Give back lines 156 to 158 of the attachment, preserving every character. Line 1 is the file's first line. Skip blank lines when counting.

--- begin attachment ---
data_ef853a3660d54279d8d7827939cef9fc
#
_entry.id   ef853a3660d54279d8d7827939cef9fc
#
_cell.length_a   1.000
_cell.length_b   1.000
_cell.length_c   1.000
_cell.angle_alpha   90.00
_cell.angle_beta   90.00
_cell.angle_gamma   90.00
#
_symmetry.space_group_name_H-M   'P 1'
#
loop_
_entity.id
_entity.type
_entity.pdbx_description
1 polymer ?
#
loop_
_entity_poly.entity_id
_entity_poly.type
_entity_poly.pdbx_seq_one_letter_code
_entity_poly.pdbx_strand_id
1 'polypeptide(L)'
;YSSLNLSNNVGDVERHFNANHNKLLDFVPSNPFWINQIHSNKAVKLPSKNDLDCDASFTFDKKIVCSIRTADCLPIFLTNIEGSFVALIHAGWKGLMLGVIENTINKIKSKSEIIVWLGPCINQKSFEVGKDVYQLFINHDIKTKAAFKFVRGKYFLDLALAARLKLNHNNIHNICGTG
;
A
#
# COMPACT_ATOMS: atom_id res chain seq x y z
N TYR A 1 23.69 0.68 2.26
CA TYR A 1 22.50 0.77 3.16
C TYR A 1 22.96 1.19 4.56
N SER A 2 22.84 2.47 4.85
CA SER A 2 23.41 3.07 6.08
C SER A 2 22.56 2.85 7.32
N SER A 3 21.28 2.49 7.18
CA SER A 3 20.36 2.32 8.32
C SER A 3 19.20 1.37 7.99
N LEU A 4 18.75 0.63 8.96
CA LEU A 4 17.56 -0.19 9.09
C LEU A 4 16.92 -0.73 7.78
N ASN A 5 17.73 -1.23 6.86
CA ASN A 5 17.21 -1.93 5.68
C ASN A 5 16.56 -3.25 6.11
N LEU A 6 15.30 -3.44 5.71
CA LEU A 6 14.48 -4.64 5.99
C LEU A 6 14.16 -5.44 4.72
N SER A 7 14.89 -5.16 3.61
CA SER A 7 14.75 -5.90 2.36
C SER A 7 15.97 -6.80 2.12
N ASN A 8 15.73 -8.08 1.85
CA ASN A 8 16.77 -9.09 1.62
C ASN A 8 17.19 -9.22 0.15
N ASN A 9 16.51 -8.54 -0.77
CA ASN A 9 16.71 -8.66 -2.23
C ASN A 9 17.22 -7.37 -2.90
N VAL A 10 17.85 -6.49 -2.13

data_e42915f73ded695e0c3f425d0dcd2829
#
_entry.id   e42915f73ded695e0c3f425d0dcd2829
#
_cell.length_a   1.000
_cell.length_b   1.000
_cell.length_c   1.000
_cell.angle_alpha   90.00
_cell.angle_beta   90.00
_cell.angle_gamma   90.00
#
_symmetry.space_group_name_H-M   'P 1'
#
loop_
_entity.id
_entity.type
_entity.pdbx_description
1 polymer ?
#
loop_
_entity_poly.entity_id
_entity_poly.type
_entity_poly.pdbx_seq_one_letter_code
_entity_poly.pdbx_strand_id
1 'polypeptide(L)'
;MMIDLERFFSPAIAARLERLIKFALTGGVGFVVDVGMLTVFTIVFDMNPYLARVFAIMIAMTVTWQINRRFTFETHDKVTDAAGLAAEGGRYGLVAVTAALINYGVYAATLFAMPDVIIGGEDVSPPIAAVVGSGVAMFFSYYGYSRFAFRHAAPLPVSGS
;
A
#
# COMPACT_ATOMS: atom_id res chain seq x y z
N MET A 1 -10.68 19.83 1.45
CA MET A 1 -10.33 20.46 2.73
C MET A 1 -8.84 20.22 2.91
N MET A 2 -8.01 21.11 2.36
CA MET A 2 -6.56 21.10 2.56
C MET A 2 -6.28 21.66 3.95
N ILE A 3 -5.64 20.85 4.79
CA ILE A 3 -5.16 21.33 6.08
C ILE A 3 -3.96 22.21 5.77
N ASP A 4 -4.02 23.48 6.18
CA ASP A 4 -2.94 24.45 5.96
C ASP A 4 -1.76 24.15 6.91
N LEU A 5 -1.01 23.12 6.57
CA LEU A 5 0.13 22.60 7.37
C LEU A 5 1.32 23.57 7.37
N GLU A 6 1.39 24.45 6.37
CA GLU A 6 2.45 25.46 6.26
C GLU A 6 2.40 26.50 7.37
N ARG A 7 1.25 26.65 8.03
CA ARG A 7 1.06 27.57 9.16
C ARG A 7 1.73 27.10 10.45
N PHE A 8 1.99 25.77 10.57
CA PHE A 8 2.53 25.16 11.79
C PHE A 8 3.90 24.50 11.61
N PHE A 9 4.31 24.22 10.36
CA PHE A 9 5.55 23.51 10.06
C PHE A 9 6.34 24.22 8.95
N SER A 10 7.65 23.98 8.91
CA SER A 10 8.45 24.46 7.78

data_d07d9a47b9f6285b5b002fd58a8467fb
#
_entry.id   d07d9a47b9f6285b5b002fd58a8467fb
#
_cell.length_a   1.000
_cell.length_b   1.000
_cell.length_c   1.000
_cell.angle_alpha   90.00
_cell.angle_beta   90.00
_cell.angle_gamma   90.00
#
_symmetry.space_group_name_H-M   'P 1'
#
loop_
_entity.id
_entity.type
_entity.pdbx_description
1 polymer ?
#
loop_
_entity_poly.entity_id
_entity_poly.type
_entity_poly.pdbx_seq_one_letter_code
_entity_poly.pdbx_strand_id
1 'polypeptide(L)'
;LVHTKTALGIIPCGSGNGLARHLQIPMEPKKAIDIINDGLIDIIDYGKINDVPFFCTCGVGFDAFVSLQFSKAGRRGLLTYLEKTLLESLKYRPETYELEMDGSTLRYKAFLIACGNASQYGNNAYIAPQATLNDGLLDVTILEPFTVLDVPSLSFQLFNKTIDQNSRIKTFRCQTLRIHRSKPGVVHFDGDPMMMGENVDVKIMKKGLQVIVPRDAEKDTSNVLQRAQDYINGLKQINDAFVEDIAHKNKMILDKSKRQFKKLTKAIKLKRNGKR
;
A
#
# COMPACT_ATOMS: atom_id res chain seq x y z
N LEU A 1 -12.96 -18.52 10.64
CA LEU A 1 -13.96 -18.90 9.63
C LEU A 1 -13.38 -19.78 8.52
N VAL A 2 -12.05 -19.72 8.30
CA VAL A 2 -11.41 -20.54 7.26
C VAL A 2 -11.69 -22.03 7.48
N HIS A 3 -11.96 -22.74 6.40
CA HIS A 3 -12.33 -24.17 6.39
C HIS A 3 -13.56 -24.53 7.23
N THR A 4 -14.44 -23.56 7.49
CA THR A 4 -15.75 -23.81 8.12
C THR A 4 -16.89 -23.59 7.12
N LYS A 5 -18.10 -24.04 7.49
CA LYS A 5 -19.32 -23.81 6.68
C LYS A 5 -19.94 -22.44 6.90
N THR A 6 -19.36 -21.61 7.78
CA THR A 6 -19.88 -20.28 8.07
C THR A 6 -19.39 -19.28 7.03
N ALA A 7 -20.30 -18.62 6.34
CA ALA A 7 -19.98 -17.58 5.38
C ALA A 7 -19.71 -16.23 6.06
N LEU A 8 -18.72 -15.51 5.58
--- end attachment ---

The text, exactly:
C HIS A 3 -13.56 -24.53 7.23
N THR A 4 -14.44 -23.56 7.49
CA THR A 4 -15.75 -23.81 8.12